Around 3,700 bitcoins have allegedly been stolen from the cryptocurrency exchange MintPal and are being held in a personal wallet belonging to the firm's former CEO Alex Green.
The true identity of Green was called into question last week, with some claiming that he was in fact known-scammer Ryan Kennedy. In response, Green has issued a statement admitting that he had legally changed his name from Ryan Kennedy in what he described as "an attempt to start my life over and have some peace".
It has been claimed by some within the cryptocurrency community that under the name of Ryan Kennedy, Green previously formed the company Crypto.pm and subsequently stole investors funds.
"He claimed to have suffered a heart attack and received death threats, similar to the serious health problems and death threats Alex Green claimed to have experienced, and then disappeared," Jackson Palmer, creator of the digital currency dogecoin and long-time critic of Alex Green, said in a file released last week to expose Green's past.
"According to comments in a scam accusation thread on Bitcointalk, he was accused of taking over 500 BTC."
MintPal situation the equivalent of a 'nuclear bomb'
Under his new identity Green formed Moopay, the parent company of Moolah and MintPal, and has now announced that the company is entering liquidation following the passing of a winding-up resolution.
The latest claims that Green has stolen 3,700 bitcoins - equivalent to $1.4 million (£0.87m) - from MintPal customers and is keeping them in a personal wallet were raised by former Moopay employee Eoghan Hayes.
"What happened to MintPal is the equivalent of a nuclear bomb being dropped on a city, and a two-man hazard crew consisting of Mike and Ferdous (MintPal's primary shareholders) are now in charge of the clean up - and attempting to follow the trail of a 3,700BTC transaction from MintPal, which is now accused of being lodged into a personal account of Ryan Kennedy," Hayes said.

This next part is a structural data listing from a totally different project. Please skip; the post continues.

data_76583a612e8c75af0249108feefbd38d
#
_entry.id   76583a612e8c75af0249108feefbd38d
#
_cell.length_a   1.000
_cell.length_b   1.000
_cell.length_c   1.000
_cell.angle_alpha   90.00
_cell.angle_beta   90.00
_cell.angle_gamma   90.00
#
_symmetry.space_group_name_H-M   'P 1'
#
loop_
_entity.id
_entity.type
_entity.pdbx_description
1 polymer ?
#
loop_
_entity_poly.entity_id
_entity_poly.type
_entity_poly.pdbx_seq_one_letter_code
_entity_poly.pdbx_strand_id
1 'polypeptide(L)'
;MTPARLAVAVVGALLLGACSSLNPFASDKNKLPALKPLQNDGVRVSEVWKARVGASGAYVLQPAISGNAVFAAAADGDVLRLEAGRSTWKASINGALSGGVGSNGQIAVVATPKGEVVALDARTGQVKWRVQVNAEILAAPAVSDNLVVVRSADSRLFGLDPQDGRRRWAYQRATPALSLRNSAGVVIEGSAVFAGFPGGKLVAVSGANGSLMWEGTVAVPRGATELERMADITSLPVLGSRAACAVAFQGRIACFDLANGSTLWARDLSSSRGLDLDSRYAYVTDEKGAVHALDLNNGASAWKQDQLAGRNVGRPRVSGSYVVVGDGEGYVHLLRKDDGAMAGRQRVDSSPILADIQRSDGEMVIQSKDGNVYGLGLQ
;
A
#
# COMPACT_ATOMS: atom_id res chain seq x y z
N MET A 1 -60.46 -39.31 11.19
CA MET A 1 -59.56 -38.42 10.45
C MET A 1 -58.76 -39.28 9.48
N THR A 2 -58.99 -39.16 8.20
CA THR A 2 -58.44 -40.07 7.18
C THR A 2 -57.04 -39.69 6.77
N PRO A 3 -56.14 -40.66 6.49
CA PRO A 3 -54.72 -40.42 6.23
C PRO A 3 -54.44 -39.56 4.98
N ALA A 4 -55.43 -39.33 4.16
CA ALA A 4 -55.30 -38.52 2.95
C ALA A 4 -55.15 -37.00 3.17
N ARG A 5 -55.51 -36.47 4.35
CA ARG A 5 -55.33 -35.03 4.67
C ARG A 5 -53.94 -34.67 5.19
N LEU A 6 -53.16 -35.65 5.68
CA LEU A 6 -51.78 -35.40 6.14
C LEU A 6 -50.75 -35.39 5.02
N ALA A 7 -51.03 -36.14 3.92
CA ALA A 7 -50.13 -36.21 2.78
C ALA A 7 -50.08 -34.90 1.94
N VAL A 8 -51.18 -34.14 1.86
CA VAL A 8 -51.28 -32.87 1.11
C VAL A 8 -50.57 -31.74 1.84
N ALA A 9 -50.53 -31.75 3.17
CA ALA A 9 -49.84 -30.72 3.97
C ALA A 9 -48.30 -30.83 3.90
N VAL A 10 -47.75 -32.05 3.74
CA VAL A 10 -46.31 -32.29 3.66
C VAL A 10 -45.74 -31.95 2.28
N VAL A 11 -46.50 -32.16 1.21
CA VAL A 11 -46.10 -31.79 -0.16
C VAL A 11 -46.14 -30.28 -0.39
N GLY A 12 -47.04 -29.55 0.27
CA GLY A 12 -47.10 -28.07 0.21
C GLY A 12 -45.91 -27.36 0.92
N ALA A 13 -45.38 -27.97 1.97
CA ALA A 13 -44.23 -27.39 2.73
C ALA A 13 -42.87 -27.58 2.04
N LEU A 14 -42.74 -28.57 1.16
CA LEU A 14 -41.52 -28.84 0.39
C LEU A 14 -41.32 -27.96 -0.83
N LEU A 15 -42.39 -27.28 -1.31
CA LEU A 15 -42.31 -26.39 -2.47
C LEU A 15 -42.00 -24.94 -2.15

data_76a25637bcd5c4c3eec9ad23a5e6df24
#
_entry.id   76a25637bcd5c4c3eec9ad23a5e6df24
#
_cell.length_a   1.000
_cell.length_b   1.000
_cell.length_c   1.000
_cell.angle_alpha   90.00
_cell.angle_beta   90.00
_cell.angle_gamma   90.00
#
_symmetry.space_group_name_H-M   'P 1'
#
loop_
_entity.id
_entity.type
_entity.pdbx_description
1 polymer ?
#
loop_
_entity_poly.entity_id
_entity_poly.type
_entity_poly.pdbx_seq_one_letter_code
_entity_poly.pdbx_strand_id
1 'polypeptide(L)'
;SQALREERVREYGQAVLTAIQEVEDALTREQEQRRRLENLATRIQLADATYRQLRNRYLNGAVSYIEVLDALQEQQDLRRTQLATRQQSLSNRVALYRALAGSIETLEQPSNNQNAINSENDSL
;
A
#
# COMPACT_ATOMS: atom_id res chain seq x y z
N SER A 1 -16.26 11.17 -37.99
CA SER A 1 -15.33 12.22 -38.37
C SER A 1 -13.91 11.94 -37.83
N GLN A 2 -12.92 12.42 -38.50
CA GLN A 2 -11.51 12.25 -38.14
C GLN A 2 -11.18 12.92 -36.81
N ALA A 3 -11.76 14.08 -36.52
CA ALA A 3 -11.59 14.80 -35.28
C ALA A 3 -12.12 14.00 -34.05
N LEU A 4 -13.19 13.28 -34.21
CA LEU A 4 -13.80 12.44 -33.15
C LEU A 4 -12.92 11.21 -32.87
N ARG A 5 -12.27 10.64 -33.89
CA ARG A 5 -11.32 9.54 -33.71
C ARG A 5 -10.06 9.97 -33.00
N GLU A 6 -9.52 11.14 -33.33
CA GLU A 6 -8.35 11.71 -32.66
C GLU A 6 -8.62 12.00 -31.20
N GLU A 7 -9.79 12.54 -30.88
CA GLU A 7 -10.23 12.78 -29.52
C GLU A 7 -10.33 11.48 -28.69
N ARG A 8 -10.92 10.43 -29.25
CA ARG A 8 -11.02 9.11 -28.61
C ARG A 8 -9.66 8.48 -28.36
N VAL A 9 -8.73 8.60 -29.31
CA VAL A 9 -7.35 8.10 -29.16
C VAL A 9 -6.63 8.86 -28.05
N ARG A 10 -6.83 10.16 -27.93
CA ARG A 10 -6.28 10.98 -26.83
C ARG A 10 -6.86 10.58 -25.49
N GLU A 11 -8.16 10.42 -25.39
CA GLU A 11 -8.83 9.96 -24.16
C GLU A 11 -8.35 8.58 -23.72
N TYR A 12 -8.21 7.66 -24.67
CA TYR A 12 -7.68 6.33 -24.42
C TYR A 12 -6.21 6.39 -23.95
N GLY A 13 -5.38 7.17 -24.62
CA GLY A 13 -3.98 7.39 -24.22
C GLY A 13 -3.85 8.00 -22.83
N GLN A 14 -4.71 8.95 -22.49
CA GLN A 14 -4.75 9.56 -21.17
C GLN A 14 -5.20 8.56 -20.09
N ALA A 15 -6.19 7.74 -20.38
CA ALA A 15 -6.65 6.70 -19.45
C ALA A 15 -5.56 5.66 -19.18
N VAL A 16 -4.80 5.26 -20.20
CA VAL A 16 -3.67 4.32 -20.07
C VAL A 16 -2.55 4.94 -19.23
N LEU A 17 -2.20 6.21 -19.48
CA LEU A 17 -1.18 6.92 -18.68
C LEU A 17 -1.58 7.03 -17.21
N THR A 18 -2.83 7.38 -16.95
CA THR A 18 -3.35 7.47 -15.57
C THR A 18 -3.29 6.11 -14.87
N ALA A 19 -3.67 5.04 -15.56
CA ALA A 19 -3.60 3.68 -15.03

Palmer has described the MintPal debacle as "essentially the new MtGox", referring to the embattled Tokyo-based cryptocurrency exchange that collapsed earlier this year.
Ben Doernberg, former member of the Dogecoin Foundation, has echoed these sentiments, saying in a recent interview that Green appeared to be a pathological liar.
"I believe he is flailing wildly trying to avoid legal consequences for the many crimes he has been accused of committing," Doernberg told Cointelegraph.
MintPal is no longer controlled by Green and the firm have issued several statements on Twitter to address the issue of the missing funds and to encourage customers to contact UK Action Fraud.
Green is yet to respond to a request for comment from IBTimes UK but has issued his own statement in a blogpost released by Moolah on Sunday.
Claims that funds have been stolen were not addressed, but a "giant technical oversight" was cited by Green for the reason Moopay had been "bleeding funds from the core platform".
"I do not believe I can ever apologise enough to customers of MintPal, investors in Moolah, third parties who trusted us, and the general digital currency community at large," Green said in a blogpost on Sunday.
"This situation should have never occurred, and I intend to never again take a position of leadership in a financial-related company of any kind.
"I do not expect that the general populace will believe anything I have said here, and as the sole director of Moopay, I fully intend to cooperate with any and all law enforcement and regulatory agencies as required.
"I am shocked and upset that this has happened, and I am fully aware that I deserve the general sentiment in relation to me. Again, words cannot express how sorry I am. I will be taking any and all possible action in order to mitigate the damage caused by this event, in turn likely caused by poor management by myself.
"And yes, I know sorry isn't good enough. I know I have f****d up on a catastrophic level. There should have been better procedures in place."